I have a suggestion before you go. Take a ride along the Rio Grande. Just off the Highway 180 into Anapra, NM along Highway 273/McNutt Road you will see the Carousel Convenience Store, a familiar old building and landmark. Travel south down the dirt road behind the store and stay to your left. You will pass where an old refinery once stood. There is virtually no growth on that land. Note the relationship of that dead land to the Rio Grande. See the test wells along the riverside. Look at the ditching to the river. Of course, as you travel down that road and go across an old wooden bridge to return to Paisano/Highway 180, you will be overshadowed by ASARCO and its mighty smokestack. Out of that stack once spewed cadmium, lead and arsenic . . . and clandestinely, during the 90s, residues from the illegal burning of toxic wastes from the military. All of those heavy metals and residues aren't just on ASARCO property, they are in the soil of the hills that run along the Rio Grande and get washed into the river along with the run-off from the contaminated soil from the old refinery.

And downstream? First there is the American Dam and then the EPWU pumping station that begins to send treated water uphill - first to Sunset Heights and then to a station near my neighborhood at Paul Moreno Elementary and then higher. Up and up so it can go down and down into our homes as the water we use for drinking, watering our gardens and bathing in. I don't for a moment believe that none of those toxic contaminants from ASARCO or other industries just remain in the soil. Capping the grounds at ASARCO property in preparation for a dream development does nothing to the land beyond the ASARCO and, in the opinion of many, the runoff that will occur below that cap flowing into the Rio Grande past the American dam into the pump station at Canal Road and up and up so it can be consumed by you and me.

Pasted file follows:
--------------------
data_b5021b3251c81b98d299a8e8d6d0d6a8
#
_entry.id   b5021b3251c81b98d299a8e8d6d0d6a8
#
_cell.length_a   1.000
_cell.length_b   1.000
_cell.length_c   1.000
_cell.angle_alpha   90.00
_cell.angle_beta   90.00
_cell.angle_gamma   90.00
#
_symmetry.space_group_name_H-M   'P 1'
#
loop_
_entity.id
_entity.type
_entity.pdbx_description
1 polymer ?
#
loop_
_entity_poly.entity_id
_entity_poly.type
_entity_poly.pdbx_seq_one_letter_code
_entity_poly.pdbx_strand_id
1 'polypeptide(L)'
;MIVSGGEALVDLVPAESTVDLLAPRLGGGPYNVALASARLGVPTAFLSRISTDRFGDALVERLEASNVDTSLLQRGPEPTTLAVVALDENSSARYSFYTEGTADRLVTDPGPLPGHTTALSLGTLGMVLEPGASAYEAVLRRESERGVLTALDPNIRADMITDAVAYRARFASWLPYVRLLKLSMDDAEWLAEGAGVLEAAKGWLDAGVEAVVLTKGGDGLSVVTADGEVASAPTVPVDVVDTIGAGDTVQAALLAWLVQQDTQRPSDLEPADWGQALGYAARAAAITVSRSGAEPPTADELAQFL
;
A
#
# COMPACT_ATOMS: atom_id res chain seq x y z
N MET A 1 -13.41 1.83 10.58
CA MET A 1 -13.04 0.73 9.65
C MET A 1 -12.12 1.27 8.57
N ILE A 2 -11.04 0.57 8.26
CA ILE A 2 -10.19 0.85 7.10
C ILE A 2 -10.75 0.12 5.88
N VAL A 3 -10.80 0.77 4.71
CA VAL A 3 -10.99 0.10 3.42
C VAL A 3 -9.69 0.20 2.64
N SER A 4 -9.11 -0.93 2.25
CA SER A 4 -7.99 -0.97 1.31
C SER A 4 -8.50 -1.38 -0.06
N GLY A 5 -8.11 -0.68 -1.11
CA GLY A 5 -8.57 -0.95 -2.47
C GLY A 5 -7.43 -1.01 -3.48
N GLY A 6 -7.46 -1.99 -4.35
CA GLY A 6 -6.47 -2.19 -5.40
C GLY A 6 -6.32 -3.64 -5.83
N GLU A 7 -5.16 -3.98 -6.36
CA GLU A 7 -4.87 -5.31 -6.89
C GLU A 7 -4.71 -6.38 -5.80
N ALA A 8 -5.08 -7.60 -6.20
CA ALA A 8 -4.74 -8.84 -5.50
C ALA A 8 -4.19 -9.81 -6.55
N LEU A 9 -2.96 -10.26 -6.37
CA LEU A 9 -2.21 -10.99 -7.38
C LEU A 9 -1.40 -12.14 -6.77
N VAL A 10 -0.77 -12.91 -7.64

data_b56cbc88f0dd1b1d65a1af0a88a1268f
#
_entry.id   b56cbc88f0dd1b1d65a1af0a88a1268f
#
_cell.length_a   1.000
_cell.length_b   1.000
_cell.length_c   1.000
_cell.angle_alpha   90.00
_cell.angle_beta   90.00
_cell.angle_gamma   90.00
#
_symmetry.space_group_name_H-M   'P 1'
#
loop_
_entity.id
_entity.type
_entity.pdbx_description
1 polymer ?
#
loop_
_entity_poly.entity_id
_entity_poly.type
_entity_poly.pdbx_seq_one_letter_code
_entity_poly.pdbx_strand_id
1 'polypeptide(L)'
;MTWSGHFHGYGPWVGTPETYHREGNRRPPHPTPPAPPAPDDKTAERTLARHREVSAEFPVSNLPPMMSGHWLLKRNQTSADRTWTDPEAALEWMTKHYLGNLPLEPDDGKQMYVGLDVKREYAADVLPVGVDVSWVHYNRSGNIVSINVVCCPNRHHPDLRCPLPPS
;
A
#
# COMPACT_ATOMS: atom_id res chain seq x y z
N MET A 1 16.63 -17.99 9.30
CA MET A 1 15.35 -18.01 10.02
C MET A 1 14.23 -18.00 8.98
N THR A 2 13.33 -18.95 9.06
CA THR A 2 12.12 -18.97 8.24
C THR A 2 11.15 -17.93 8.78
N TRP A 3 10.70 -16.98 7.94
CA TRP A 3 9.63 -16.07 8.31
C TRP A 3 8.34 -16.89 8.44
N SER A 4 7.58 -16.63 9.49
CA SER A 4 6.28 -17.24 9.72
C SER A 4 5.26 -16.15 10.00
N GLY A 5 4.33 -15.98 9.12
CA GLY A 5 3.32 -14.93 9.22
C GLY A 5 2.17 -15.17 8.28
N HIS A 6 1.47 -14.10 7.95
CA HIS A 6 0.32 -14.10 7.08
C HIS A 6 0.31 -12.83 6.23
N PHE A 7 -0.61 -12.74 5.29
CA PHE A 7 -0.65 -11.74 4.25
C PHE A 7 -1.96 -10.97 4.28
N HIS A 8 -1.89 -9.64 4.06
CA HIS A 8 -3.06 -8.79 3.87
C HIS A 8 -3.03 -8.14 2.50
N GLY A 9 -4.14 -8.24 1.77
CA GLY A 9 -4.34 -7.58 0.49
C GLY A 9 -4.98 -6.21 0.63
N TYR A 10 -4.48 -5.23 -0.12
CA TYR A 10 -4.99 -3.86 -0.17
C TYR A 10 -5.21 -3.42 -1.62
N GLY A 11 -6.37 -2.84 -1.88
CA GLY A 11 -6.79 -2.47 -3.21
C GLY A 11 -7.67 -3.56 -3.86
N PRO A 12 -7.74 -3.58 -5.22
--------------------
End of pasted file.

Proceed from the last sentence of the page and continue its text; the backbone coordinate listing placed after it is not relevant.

So, before you go to the charrette and imagine all the cool ways that the ASARCO land can be used, perhaps a little tour first wouldn't hurt.

Just a thought.

Thursday, June 17, 2010

Fossils, Rocks and Geology for Families

Granitic intrusion in Castner Marble just uphill from the museum on Transmountain

The El Paso Museum of Archeology Presents

Fossils, Rocks and Geology for Families

Workshops by Will Seigler, M.S.

9:30 am to 12 noon on the following Saturdays:

June 19, and July 24, 2010 for children ages 6-8

July 10 and August 7, 2010 for children 9-12

Registration Fee: $5.00 per child, Paid in advance

One Parent/Guardian Free; Additional Parent/Guardians $5.00

Franklin Mountains State Park Entry Fee:

$1.00 per individual age 13 and older, ages 12 and under – Free

Paid day of program at park entry gate